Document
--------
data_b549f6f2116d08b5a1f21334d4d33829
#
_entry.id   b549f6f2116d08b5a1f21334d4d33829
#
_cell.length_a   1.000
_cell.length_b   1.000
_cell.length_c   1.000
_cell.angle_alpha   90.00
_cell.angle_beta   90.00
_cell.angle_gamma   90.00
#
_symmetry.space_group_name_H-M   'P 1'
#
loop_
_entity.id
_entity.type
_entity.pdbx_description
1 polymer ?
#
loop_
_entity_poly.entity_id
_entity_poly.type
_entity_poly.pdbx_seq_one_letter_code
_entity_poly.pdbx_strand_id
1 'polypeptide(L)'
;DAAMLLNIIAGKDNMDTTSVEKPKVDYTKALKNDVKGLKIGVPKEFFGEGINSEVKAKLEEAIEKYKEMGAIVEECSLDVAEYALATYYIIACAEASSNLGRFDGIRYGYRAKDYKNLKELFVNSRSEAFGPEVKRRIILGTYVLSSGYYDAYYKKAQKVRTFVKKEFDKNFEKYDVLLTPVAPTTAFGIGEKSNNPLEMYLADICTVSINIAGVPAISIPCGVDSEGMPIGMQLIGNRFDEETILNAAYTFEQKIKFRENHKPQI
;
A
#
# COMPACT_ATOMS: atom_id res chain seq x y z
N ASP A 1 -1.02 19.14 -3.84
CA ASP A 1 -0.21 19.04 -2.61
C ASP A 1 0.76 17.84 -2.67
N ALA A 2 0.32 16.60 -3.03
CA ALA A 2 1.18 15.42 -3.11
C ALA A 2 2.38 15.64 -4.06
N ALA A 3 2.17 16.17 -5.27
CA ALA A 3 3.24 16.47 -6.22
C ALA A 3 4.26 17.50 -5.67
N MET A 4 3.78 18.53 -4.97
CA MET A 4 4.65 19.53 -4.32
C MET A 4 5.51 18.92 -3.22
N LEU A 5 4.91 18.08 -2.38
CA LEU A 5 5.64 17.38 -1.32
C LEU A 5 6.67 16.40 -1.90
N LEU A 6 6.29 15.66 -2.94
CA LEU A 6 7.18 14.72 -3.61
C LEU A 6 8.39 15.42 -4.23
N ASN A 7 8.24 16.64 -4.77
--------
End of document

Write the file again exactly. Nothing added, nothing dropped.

data_b549f6f2116d08b5a1f21334d4d33829
#
_entry.id   b549f6f2116d08b5a1f21334d4d33829
#
_cell.length_a   1.000
_cell.length_b   1.000
_cell.length_c   1.000
_cell.angle_alpha   90.00
_cell.angle_beta   90.00
_cell.angle_gamma   90.00
#
_symmetry.space_group_name_H-M   'P 1'
#
loop_
_entity.id
_entity.type
_entity.pdbx_description
1 polymer ?
#
loop_
_entity_poly.entity_id
_entity_poly.type
_entity_poly.pdbx_seq_one_letter_code
_entity_poly.pdbx_strand_id
1 'polypeptide(L)'
;DAAMLLNIIAGKDNMDTTSVEKPKVDYTKALKNDVKGLKIGVPKEFFGEGINSEVKAKLEEAIEKYKEMGAIVEECSLDVAEYALATYYIIACAEASSNLGRFDGIRYGYRAKDYKNLKELFVNSRSEAFGPEVKRRIILGTYVLSSGYYDAYYKKAQKVRTFVKKEFDKNFEKYDVLLTPVAPTTAFGIGEKSNNPLEMYLADICTVSINIAGVPAISIPCGVDSEGMPIGMQLIGNRFDEETILNAAYTFEQKIKFRENHKPQI
;
A
#
# COMPACT_ATOMS: atom_id res chain seq x y z
N ASP A 1 -1.02 19.14 -3.84
CA ASP A 1 -0.21 19.04 -2.61
C ASP A 1 0.76 17.84 -2.67
N ALA A 2 0.32 16.60 -3.03
CA ALA A 2 1.18 15.42 -3.11
C ALA A 2 2.38 15.64 -4.06
N ALA A 3 2.17 16.17 -5.27
CA ALA A 3 3.24 16.47 -6.22
C ALA A 3 4.26 17.50 -5.67
N MET A 4 3.78 18.53 -4.97
CA MET A 4 4.65 19.53 -4.32
C MET A 4 5.51 18.92 -3.22
N LEU A 5 4.91 18.08 -2.38
CA LEU A 5 5.64 17.38 -1.32
C LEU A 5 6.67 16.40 -1.90
N LEU A 6 6.29 15.66 -2.94
CA LEU A 6 7.18 14.72 -3.61
C LEU A 6 8.39 15.42 -4.23
N ASN A 7 8.24 16.64 -4.77